July 2, 2009

Jackson says team adjusting well

It's only been a few months, but already senior Albert Jackson says he can detect a noticeable difference between former coach Dennis Felton and new head man Mark Fox.

A stickler for details, Felton demanded excellence from his players on and off the court, although his demeanor could sometimes be described as cool.

Not so with Fox, whose easy-going style has definitely been a change that players like Jackson have enjoyed getting to know.

"I think the biggest difference between them is that they have to very different types of personalities. Coach Felton, he was good at what he did but he was more of a stern guy, strictly focused on what he was trying to do on the basketball court," Jackson said in an interview with UGASports. "Coach Fox is a more light-hearted type of guy, but he's also a winner and he definitely knows how to coach basketball but he's also likes life and likes to joke a little more. It's definitely more light-hearted throughout the lockerroom."

Jackson said players have taken to Fox and his staff quite well.

Considering all the issues that helped affect last season's disappointing campaign, Fox's laid-back attitude has been a welcome change.

"I think it's grown on the guys a lot. Guys feel more comfortable a lot since the change," he said. "It's always a hard transition when you change coaches but guys have become real comfortable in just two months where they feel they can go into his office, say 'Hey, Coach, how is your day?' or talk about things other than basketball. Everyone is real comfortable with the situation right now."

Jackson, who averaged 19.6 minutes per contest, has been busy with the rest of his teammates going through summer weightlifting workouts and take part in pickup games which are held daily.

He said there's been a purpose for each and every one.

"Summer is a lot about getting your body right and getting in shape. Some guys need to gain weight, some guys need to lose weight, some guys need to get quicker, some guys need to jump higher. We do a lot of conditioning and weight training," he said. "Of course a lot of the on-court stuff is limited with the coaches but we play pickup every single day and basically every guy that's here goes into the gym for an hour a day to get shots up and stuff. You're seeing a lot more dedication from the guys as far as getting better, wanting to get better."

Better yet, Jackson said everyone seems to be on the same page.

From returnees like Jeremy Price and Dustin Ware to incoming freshmen like DeMario Mayfield and Vincent Williams, participation has been 100 percent.

That's not all.

"This is the most I've seen guys working this hard and doing all the little times like to be on time like for weights," he said. "I'm impressed with the way things are operating right now."

Jackson said he's been particularly impressed with Gerald Robinson, a 6-1 guard who transferred to Georgia from Tennessee State.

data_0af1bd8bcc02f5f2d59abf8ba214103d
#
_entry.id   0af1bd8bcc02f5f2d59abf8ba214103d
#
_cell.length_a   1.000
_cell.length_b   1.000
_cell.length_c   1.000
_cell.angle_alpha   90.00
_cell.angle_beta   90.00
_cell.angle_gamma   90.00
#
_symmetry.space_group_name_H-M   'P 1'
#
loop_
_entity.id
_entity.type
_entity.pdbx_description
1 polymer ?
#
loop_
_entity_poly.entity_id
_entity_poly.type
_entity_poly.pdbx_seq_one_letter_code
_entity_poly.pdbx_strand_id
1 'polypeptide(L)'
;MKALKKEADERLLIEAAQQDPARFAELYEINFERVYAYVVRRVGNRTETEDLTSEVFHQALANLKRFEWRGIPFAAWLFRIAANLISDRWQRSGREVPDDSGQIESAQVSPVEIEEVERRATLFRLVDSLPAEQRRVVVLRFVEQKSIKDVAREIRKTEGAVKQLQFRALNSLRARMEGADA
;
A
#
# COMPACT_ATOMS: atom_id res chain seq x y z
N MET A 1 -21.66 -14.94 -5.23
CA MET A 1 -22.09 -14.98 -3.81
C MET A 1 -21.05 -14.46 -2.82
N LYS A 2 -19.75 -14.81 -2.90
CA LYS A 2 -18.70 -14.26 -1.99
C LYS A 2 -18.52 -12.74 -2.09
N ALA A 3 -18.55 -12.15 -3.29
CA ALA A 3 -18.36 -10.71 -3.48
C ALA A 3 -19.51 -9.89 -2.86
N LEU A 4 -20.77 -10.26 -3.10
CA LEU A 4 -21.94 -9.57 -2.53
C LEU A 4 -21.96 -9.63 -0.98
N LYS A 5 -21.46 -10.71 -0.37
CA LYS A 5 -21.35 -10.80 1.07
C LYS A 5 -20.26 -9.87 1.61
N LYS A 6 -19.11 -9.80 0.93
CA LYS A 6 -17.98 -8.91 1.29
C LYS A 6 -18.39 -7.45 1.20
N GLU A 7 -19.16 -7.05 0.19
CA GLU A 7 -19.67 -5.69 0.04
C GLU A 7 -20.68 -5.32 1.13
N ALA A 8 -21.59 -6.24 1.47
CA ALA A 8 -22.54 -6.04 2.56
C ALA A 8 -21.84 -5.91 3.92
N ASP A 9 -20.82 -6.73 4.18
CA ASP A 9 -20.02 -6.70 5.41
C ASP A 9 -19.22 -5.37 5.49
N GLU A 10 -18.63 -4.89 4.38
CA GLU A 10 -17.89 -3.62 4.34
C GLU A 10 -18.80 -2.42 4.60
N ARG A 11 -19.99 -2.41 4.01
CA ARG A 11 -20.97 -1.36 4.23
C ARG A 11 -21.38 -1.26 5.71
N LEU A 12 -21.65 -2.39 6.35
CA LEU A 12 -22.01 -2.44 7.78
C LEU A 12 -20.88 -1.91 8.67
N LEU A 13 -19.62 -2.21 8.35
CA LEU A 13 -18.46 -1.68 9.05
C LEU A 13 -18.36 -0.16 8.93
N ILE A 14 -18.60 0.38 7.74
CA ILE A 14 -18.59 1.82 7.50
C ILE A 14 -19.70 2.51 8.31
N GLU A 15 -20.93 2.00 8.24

Robinson won't be available for Georgia due to the NCAA's transfer rule but has already shown that he's going to make quite the impact a season from now.

"My best comparison to him is Allen Iverson. Gerald's the same size, maybe a little bit lighter, but nobody can really stay in front of him," Jackson said. "He's a great finisher around the rim. He's long, athletic, smart player, he can pass. If you get to come and watch him practice you will be amazed because he can really play. He doesn't mind getting knocked down and getting his nose dirty."

Of the freshman, Williams has opened some eyes although he's just been on campus a couple of days since enrolling from South Dade (Fla.) High.

"Vincent Williams only played with us once but I think he's a good shooter and he has a real confident stroke. He may not necessarily be the banger of a point guard that we're used to seeing here but he's definitely an outside element that we may have been lacking last year," Jackson said. "He'll spread people out a lot because he's got NBA range easily. He's got a really smooth game."

Although Jackson laments the fact that he won't be around after this season to see Fox's program hopefully grow, the Kentucky native said he'll cherish being part of his first squad.

He'll also do whatever he can to help entice would be Bulldogs to join the program, one he's confident will finally make the University proud.

His message to them will be a simple one.

"I can definitely tell them when you win something here you will be remembered and you will be celebrated to the day you die, especially with the basketball tradition here because there's not a lot of it so you'll get a chance to make it and to shape it," he said. "We have all the best facilities, we have the best fans, the best town, best college and academically it's everything you can want. Don't let the past like the whole NCAA thing with Coach (Jim) Harrick, don't let things like that scare you away. That's in the past, that's gone. This is a new era in Georgia basketball so come jump on the bandwagon and be a part of it."

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